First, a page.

Only 6% of respondents report more than 75% of their company's employees working remotely in the last year, with 36% stating that no employees had done so in that period; about 41% said a "partial mandate" to work from home now is a "new action" taken by their employers as a result of the virus.

More than 40% of ASCE-only respondents said they expect a moderate or major hike in technology investment in their firms.

Among ASCE respondent anonymous comments, also without detail on their firms, one noted that about 55% of company staff now work remotely. "This is new on such a scale for us," said the respondent. "It's an interesting adjustment." 

New Challenges

But another said it was "difficult to complete design tasks while at home. I do not have the same capabilities as you would working at the office with all the technology available," such as the company's VPN network.

An ASCE member in a small firm reported difficulty now in "work for industrial plants that are not allowing non-employees on site. We acquire a majority of our jobs during site visits so this is a major concern to us." The respondent added that "as a small business, this could be detrimental but our goal is to be flexible and still keep our business open."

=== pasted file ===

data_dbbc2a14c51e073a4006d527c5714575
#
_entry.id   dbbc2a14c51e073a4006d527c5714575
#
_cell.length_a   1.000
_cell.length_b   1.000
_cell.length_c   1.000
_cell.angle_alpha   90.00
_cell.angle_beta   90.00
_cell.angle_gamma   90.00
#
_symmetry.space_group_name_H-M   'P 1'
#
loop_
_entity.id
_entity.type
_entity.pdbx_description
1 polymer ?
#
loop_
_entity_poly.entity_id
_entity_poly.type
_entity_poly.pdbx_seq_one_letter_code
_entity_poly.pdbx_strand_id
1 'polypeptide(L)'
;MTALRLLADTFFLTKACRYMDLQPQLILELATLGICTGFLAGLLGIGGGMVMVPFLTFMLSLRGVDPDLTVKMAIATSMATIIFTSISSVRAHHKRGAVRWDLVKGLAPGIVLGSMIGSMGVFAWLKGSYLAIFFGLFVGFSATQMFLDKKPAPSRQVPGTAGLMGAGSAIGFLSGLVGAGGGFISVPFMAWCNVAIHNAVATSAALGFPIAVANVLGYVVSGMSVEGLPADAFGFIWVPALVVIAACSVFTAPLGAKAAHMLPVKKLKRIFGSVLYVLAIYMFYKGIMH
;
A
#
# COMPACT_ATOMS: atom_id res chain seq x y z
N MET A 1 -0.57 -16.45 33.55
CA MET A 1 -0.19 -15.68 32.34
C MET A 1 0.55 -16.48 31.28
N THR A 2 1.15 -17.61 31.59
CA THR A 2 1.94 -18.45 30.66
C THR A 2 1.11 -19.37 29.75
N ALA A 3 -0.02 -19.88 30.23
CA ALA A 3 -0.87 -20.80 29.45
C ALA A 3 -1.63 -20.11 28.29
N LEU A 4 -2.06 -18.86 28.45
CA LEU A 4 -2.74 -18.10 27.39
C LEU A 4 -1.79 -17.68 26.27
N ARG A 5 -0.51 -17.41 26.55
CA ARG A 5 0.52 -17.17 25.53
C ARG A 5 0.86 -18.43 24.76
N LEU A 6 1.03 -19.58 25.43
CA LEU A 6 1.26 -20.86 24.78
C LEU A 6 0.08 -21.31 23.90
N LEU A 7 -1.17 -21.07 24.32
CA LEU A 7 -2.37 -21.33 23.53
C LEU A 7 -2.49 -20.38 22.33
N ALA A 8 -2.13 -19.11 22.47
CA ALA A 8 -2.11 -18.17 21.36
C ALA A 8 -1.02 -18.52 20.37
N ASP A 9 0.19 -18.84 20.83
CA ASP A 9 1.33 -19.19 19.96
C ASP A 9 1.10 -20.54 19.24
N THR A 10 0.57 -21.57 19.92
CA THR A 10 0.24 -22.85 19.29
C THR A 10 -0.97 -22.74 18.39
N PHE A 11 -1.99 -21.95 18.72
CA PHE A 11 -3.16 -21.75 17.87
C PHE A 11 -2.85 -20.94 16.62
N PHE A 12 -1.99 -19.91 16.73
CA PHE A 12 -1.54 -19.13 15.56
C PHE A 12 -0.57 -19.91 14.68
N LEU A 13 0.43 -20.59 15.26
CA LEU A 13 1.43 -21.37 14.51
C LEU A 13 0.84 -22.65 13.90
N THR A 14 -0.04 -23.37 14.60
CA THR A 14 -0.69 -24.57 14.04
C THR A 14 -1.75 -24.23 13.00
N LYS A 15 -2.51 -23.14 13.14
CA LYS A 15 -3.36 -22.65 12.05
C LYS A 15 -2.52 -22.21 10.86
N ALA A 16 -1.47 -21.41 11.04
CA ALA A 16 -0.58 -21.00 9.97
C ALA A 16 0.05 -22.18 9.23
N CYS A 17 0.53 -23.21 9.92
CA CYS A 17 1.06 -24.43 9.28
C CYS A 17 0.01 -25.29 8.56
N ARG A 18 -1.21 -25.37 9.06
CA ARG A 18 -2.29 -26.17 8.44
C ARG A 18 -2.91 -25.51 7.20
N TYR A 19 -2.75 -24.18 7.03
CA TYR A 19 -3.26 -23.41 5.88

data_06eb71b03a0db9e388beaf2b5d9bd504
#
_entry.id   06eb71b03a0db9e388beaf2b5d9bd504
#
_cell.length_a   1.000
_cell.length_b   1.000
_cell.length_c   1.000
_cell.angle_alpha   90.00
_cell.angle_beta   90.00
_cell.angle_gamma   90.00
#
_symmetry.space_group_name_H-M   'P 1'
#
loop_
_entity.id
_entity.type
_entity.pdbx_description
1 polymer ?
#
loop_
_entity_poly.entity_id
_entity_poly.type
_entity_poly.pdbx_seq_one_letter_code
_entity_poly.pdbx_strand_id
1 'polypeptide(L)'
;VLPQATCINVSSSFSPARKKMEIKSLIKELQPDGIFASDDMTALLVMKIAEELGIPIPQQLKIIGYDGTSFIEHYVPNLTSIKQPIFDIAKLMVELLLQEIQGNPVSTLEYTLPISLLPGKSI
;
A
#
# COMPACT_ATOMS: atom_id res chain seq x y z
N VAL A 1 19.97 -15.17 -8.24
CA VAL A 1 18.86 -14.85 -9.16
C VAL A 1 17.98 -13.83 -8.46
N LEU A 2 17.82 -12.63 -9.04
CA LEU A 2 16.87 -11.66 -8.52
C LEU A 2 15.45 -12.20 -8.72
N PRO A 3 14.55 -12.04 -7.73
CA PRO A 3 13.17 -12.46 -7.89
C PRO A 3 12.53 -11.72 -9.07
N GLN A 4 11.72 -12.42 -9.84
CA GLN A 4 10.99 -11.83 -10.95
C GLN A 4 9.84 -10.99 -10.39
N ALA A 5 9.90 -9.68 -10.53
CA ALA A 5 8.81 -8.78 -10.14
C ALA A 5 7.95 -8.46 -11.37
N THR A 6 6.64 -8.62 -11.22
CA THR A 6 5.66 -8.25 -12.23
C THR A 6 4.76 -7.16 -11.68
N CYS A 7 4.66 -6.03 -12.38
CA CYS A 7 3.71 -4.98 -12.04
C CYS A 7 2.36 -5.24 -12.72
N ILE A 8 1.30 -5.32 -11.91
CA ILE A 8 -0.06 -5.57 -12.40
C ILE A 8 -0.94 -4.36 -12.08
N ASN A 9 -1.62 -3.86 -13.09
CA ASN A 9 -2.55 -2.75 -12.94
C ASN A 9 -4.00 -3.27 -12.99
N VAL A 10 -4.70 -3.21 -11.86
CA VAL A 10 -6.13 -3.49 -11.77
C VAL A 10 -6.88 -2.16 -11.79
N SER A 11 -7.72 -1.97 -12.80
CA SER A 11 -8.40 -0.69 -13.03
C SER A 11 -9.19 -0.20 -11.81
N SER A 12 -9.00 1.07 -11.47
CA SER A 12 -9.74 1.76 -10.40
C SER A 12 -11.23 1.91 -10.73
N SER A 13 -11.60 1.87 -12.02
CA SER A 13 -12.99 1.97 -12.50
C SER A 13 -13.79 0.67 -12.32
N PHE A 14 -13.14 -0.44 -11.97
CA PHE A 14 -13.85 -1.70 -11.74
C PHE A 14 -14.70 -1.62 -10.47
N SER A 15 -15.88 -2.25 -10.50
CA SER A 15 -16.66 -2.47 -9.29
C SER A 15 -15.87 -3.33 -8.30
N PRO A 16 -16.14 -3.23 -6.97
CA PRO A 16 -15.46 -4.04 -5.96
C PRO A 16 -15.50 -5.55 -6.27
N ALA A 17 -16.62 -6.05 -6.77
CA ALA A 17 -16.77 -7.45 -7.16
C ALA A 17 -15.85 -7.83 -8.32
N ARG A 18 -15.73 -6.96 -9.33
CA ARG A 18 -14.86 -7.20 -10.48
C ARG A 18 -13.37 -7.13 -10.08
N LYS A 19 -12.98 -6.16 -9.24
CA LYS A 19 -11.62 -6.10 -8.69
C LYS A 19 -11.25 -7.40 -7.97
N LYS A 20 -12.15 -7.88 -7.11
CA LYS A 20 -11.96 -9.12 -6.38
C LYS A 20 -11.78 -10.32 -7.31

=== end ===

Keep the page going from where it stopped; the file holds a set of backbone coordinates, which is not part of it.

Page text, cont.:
Another respondent points to the virus impact on "morale issues as people are concerned about their health and the possibility that it will result in slow downs and huge budget impacts that will cause staff reductions and/or furloughs without pay."

But one association member noted that the work slowdown "has enabled us to have time to focus more on better projects ...  accomplish some of our training goals and implement new procedural ideas."  The respondent adds,  "This may come to feel differently if it goes on for too long and breaks the financial backs of our clients."

about 23% of ASCE-only respondents said their employer has a "formal plan"  to address major COVID-19 employee absenteeism and 20% said the plan also addressed extended sick pay, but more than half reported their workplace has no such formal plan.

ACEC: Firms Seek Relief

A March 27 survey by the American Council of Engineering Cos., found that 40% of about 794 firm respondents reported delays in request for proposals or request for qualifications awards, and a majority—58%—report project delays or cancellations due to COVID-19. Given the economic uncertainty, design firms are looking for relief from public and private institutions.

The survey found that 87% of responding firms have not received any assistance from creditors.

The newly enacted stimulus legislation—the Coronavirus Aid, Relief and Economic Security Act (CARES)—has some assistance that engineering firms had sought. It includes a provision allowing small businesses to stop paying payroll taxes through the end of December, which is expected to bolster firms’ cash flows.

The legislation also includes another ACEC recommendation—providing funds to extend and increase unemployment insurance payments.